Oh, my word. The amount of time’s I’ve had this question. And the funny things is that I’m totally okay with it, because I used to think the exact same thing.
Current protein requirements for athletic performance sit in the range of 1.4-1.8g/kg of bodyweight (1). So for me, currently sitting at 106kg, this is a recommended intake of roughly 148g-190g of protein per day. Many studies conclude that less is also satisfactory (although not necessarily optimal), and very few show than going over that range has any additional benefits, apart from exceptional circumstances like cutting for a show (if you’re a bodybuilder or something silly like that).
Is it essential? Hell yeah it is. Just the obsession with protein intake in the general fitness community is diabolical. Now, I don’t count my calories frequently, and I don’t actually encourage it, as I think it can create a negative relationship/borderline obsession with food (I’ll save that for another post). I literally know dudes who take their scales with them when they’re eating out because they don’t want to go over their calories. Shit is bonkers to me. But, it can be really interesting to track the odd day here and there to give you a (very approximate) idea of what your actual intake is. Every time I do this I’m always pleasantly surprised that I’m not slipping into the total protein deficiency and certain death I once thought would be associated with a fully plant-based diet. Again, I’m not a bodybuilder, and if you are, you may have different practices.
Another thing I hear quite often is to do with amino acids, complete proteins, and plants not being a complete protein. Researchers can measure how much of a specific food ingested is retained by the body for muscle protein synthesis. In the case of one popular scoring method, this measure is called “biological value. ” In early studies, a chicken’s egg white was used as the standard whole food source of protein and assigned a reference value of 100. On German food labeling, the word for Protein is ‘Eiweiß’, which literally means Egg White. Other proteins were compared to egg and given values accordingly. This “biological value” varies amongst food sources, but generally on this scale, animal proteins were given higher values than plant proteins. Absorption of plant protein in short timeframes may be reduced by other compounds present in plant foods, such as fiber (which doesn’t affect total protein absorption). This scale has been the main source of the enduring myth that animal proteins are somehow more valuable than those from plants.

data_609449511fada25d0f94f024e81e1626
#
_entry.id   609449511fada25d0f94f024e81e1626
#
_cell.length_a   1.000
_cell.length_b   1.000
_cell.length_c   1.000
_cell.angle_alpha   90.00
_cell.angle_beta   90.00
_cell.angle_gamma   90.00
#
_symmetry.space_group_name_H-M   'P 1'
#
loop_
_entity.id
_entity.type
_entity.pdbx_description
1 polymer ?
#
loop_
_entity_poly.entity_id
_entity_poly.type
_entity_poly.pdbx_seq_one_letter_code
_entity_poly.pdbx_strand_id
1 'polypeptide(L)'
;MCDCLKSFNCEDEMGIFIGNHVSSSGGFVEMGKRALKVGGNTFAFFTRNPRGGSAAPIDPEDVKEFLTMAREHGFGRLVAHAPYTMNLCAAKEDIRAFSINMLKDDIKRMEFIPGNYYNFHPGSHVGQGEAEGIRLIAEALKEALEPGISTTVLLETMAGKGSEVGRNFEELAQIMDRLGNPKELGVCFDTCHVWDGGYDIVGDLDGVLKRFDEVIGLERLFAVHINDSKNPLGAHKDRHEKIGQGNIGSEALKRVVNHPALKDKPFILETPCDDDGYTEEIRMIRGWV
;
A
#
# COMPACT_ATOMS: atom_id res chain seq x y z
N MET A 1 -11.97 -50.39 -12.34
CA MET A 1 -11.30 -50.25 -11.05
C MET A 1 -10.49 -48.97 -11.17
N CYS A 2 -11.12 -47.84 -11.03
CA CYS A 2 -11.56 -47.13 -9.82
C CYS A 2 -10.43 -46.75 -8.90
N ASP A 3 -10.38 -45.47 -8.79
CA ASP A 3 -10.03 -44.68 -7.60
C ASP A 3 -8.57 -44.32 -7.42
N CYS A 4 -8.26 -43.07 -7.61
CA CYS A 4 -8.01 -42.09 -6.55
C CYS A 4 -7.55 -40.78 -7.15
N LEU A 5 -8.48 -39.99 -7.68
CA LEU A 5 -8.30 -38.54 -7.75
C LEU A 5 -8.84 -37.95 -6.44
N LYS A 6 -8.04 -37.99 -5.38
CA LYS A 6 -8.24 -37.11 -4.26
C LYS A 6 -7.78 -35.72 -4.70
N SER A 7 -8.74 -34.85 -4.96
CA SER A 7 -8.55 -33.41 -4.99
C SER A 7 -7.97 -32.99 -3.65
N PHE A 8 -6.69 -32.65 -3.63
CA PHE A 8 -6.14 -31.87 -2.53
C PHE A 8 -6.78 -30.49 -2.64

The Protein Digestibility Corrected Amino Acid Score (PDCAAS) was named the preferred method to measure protein utilisation by the WHO and most other reputable organisations, and gives equal scores to eggs, whey, soy, and many combined plant foods (2) (such as legumes & grains/beans & rice, grains & vegetables, etc). Furthermore, studies looking at actual training results with either plant or animal based protein supplementation show no difference in performance between the two (3). Athletes can for sure obtain sufficient, high-quality protein from plant sources. Animal proteins being superior is an outdated idea.
You heard me mention fiber up above. Fiber is a nutrient of increasing importance, and the more studies that are being done on gut health and our microbiome, the more it’s importance is emphasised. Current estimations are that the less than 3% of people eating a ‘standard diet’ are getting adequate amounts of fiber per day, where recommendations are between 30-45g/day. The majority of vegetarian and vegan diets consume more-than-adequate amounts of fiber (4). Dietary fiber has continuously shown protective effects in population studies with the risk of diabetes, metabolic syndrome, cardiovascular disease, obesity, and various cancers as well as high cholesterol, blood pressure, and blood sugars (5). So the question shouldn’t be where do vegans get their protein from, it should be where the fuck are you getting your fiber from!
If you’d like me to talk more about high-protein vegan foods, and some of my staple go-to meals, leave a comment on the post, or send me an email at firstname.lastname@example.org